Beamon talks of world record jump and Lewis's bid to exceed it
''I think Carl Lewis can do anything he wants to do,'' volunteered Bob Beamon , whose 29 ft. 21/2 in. long jump at the Mexico City Olympics 16 years ago still stands as the world record. ''Under the right conditions, there is no reason why Lewis can't go over 29 ft., and when he does he'll do it easily. Eventually he's probably going to break my record.
''Basically our long jump techniques are different,'' continued Beamon, who once carried only 155 lbs. on his 6 ft. 4 in. frame. ''Carl uses speed to get where he is going; while I always relied more on height. I was a controlled long jumper - much more controlled than he is. But if he breaks the record, nobody is going to care how he did it.''
In a time when most track and field records were falling left and right, Beamon's 1968 leap was so far ahead of the next best effort that for a decade or more it was perceived as virtually unassailable. Lewis's arrival on the scene a few years ago changed all that, and Carl has come close enough on several occasions to make it clear that he has the capability of breaking it some day.
Whether Lewis is aware of it or not, though, Beamon claims that if he hadn't finished his record-breaking jump on such a low trajectory, the mark Carl is chasing could easily be about six inches longer.
Beamon says that although he didn't step back after completing his jump, he did graze the sand with his buttocks when he landed. Anyway, that was the point from which officials took their measurements, and that little mistake cost him a longer jump.
Asked if world-class long jumpers are born or made, Beamon replied: ''I think anyone who sets records obviously has been blessed with certain special physical abilities. There are some things that can't be taught. But good coaching and regular practice is bound to improve anyone, and I certainly made use of both during my career.''
When Beamon made his record jump, he did it on his first attempt, thus creating an instant psychological barrier for his opponents.
In fact, US Olympic teammate Ralph Boston reportedly said to Beamon: ''It's over for me, I can't jump that far.'' And Igor Ter-Ovanesyan of the Soviet Union , who speaks excellent English, later remarked: ''Compared to that jump, we are all children!''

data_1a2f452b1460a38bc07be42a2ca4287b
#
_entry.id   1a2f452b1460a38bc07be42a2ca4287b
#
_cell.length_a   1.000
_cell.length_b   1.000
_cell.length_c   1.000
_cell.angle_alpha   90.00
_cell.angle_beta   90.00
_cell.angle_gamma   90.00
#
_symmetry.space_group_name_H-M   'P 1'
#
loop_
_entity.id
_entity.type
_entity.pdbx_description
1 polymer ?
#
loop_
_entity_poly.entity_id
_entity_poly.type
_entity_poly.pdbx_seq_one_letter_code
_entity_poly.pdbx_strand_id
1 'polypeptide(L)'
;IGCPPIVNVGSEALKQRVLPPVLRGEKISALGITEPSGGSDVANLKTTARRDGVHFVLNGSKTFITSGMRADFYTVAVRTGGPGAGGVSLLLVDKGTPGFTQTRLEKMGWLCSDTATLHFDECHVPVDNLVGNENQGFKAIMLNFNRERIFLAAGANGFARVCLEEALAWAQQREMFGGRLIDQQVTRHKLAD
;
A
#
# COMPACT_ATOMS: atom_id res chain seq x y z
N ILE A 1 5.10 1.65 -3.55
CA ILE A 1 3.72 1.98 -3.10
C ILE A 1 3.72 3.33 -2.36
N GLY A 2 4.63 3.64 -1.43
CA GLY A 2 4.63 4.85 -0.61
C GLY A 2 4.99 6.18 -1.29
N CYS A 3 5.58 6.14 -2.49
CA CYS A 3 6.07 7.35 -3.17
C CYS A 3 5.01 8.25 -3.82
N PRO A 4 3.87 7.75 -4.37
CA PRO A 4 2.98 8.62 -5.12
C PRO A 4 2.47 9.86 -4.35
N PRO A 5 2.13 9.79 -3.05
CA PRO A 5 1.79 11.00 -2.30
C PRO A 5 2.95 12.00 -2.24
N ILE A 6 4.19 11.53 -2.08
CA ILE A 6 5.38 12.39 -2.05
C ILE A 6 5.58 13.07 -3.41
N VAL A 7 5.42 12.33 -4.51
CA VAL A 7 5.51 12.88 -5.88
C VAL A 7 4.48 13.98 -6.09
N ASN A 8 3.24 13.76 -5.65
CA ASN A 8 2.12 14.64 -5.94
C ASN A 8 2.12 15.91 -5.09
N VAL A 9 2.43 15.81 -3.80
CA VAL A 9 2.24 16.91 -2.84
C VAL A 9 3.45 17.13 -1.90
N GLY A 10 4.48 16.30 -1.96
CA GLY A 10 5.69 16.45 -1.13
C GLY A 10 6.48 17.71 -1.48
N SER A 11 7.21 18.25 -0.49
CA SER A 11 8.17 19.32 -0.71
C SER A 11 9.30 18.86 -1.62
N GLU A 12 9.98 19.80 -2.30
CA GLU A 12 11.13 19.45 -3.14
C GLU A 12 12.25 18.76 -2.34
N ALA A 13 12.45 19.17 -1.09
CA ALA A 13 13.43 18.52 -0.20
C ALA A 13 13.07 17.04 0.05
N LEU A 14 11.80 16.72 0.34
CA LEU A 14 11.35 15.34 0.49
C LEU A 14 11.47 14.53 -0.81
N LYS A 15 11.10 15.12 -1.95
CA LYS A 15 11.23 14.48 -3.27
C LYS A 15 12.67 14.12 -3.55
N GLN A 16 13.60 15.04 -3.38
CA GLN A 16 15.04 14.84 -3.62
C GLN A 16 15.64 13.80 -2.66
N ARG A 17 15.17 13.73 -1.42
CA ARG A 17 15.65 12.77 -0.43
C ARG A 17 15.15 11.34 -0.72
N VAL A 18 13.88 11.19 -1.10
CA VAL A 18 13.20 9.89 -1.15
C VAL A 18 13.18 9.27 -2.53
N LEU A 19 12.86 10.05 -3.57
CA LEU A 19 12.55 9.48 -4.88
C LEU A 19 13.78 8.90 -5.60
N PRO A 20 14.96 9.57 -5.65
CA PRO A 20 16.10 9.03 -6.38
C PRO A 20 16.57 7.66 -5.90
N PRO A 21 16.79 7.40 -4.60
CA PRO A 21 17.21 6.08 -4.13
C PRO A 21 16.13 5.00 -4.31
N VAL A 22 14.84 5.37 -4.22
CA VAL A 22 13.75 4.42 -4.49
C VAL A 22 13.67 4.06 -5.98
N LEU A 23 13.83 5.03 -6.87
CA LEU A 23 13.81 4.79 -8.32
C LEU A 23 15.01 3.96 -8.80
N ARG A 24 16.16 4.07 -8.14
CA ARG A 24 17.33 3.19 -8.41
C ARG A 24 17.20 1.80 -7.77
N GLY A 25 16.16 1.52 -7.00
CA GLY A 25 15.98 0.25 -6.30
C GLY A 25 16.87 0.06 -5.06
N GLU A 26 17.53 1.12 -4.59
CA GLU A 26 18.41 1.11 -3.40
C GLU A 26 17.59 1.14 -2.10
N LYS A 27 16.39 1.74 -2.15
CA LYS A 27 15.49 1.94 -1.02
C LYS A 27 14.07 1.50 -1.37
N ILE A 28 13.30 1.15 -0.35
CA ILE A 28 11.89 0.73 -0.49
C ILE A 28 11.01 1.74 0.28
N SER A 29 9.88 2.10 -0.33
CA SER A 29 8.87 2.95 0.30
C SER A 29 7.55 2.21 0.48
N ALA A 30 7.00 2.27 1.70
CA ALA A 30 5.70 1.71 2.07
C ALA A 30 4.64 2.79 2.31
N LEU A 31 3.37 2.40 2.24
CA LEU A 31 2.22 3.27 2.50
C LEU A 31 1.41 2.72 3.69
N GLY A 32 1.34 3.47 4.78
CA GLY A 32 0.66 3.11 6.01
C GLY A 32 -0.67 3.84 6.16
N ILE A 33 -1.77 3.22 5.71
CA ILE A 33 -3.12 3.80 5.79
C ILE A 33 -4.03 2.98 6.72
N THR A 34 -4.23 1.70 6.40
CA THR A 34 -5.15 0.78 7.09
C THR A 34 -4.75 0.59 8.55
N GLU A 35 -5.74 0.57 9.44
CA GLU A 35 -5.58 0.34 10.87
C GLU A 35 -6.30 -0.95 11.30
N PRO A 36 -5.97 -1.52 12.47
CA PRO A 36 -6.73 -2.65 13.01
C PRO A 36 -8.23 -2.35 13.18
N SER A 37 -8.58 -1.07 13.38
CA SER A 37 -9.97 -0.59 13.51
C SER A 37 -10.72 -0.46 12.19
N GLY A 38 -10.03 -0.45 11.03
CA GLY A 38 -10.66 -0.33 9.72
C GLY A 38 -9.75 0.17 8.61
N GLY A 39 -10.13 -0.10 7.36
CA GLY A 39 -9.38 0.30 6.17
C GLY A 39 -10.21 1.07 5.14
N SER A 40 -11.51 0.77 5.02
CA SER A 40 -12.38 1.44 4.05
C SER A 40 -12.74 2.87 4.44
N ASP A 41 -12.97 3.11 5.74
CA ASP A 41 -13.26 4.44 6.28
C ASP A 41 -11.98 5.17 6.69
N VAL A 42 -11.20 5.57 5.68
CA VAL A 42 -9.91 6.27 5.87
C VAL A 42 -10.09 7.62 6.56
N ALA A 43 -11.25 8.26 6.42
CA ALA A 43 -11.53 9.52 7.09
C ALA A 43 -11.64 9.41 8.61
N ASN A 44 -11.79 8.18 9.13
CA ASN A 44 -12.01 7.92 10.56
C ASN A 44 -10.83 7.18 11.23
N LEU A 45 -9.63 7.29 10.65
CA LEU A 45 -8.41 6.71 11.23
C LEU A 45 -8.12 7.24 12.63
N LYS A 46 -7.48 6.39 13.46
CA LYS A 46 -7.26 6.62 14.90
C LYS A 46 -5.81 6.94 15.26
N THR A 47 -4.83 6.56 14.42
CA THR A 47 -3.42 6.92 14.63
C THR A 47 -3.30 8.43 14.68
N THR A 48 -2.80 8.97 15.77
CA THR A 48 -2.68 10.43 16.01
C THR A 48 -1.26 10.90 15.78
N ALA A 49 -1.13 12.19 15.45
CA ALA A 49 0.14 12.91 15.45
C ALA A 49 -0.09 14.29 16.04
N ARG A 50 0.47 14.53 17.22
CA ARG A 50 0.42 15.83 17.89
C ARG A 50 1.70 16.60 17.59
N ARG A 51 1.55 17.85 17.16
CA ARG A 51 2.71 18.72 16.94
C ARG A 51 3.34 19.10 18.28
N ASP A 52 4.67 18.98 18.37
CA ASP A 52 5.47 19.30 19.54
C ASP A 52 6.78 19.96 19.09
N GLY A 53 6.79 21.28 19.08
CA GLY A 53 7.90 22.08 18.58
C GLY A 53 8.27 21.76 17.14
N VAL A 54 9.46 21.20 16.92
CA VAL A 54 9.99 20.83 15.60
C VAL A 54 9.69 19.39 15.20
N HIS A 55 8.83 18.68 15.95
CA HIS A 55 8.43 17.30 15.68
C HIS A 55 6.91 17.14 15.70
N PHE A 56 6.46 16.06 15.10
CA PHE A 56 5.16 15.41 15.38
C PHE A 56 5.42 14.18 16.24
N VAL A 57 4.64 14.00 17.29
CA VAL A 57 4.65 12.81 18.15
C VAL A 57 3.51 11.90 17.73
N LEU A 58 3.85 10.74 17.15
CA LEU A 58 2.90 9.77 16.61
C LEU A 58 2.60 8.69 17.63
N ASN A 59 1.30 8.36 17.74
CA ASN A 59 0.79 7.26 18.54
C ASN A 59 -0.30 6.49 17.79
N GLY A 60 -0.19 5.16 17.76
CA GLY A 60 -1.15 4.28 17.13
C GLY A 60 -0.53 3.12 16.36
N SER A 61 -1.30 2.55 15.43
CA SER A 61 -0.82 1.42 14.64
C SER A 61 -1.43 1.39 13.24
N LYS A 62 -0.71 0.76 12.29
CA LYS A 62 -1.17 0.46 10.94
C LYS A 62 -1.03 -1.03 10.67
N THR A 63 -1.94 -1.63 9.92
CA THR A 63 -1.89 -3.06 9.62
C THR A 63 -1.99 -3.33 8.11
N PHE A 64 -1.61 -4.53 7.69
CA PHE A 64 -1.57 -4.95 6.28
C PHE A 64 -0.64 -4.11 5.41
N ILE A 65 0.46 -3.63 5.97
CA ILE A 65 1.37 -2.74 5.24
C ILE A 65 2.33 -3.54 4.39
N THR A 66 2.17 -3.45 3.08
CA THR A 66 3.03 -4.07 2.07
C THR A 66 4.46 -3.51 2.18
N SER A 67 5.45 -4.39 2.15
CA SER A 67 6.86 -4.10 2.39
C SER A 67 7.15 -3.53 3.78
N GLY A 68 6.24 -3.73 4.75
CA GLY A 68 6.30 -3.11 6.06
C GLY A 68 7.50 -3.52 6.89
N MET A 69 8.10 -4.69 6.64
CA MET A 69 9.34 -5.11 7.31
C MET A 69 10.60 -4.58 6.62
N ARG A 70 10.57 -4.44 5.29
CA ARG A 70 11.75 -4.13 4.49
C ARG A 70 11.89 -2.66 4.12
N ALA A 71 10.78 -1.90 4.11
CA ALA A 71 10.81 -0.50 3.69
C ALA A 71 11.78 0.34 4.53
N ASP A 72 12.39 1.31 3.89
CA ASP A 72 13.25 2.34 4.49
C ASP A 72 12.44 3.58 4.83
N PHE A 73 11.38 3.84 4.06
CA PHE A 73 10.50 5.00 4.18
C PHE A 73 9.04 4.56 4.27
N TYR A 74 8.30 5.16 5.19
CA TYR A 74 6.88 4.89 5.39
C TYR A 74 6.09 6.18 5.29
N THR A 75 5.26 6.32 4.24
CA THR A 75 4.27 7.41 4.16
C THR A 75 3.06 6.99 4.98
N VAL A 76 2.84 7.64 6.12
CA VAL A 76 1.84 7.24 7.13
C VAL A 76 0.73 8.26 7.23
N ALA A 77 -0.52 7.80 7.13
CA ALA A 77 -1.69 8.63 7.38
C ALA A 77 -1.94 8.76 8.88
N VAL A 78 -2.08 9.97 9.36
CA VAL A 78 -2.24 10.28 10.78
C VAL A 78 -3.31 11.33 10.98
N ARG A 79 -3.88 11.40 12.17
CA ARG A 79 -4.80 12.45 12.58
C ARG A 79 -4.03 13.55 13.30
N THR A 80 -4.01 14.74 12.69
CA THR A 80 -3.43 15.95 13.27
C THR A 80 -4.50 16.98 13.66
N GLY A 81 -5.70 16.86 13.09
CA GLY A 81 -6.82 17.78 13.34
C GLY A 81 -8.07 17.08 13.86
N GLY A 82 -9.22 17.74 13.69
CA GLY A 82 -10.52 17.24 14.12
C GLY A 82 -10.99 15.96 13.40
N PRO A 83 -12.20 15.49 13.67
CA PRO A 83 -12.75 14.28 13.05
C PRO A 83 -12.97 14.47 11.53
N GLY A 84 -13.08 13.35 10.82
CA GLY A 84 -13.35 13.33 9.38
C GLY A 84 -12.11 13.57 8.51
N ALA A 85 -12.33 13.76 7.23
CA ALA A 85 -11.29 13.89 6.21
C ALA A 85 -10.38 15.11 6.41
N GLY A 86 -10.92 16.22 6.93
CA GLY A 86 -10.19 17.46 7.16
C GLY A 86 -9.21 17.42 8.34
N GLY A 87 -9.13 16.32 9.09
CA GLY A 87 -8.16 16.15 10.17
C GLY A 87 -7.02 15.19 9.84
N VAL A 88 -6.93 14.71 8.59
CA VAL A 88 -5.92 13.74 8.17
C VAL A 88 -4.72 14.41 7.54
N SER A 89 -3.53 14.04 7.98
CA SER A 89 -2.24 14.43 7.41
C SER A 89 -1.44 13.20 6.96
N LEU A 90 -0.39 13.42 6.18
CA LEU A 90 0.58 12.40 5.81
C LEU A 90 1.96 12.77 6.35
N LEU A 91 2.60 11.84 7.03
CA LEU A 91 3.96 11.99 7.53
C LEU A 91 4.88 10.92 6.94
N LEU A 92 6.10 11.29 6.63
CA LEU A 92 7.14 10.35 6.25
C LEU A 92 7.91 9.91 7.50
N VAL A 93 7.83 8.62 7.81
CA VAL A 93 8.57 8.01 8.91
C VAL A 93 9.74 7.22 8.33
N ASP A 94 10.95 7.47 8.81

However, this is another time and Carl Lewis, who needs a wheelbarrow to transport his confidence from track meet to track meet, is neither Boston nor Ter-Ovanesyan. Lewis has the mind and the body and the temperament to challenge mountains. Carl might well pull a Jesse Owens and win four gold medals (long jump, 100 and 200 meters, and 4x100 relay) in this year's Olympics.
During a 50-minute press conference at the 1984 US Track and Field Trials at the Los Angeles Coliseum, Lewis told reporters:
''I can definitely improve, because there are always things you can work on. Even though this is only my sixth track meet of the year, I probably won't compete in more than one other before the Olympics because I don't think I'll need it. Anyway, there is nothing to change now - no mystery as to what has to be done.''
When Lewis was asked about his chances of winning four gold medals in Los Angeles, he replied: ''I think my chances are very good, although my main goal is simply to be the best I can be.''
As for the record, he said that he thought he could long jump 30 ft., even though his personal high for the event is currently 28 ft. 101/4 in.
By winning his three individual events decisively in last month's trials, Lewis cemented his position as the gold medal favorite in all three at the Olympics themselves. The fourth one, though, in the relay, depends not only on his own performance but on that of the other three runners as well as their ability to work together as a team and to achieve the delicate timing needed to exchange the baton three times without losing precious fractions of seconds. This is one area where some critics feel US teams don't really get enough time to practice together - that they tend to be thrown together rather than crafted like the workings of a fine clock. Lewis, though, doesn't anticipate any difficulties along these lines.
''Relay practice is probably overrated because you can work out for several years and still drop the baton in a meet,'' he said. ''Mostly what you need are two good days of practice and one meet in which to establish your rhythm as a team. If the exchanges between runners are good, you can figure you're pretty much on schedule.''
One thing Lewis has never been very eager to share with his adoring public is his private life, which certainly is understandable. But it is known that Carl prefers living in the suburbs to the city; likes fast cars; has a passion for large dogs and video games; and collects different kinds of crystal.
Regarding this year's Olympic boycott by the Soviet Union and some other Eastern European nations, Lewis said: ''It hasn't really affected me. The Olympics are going to be the most important experience of my life and, if nobody else decided to show, we'd still have a ball.''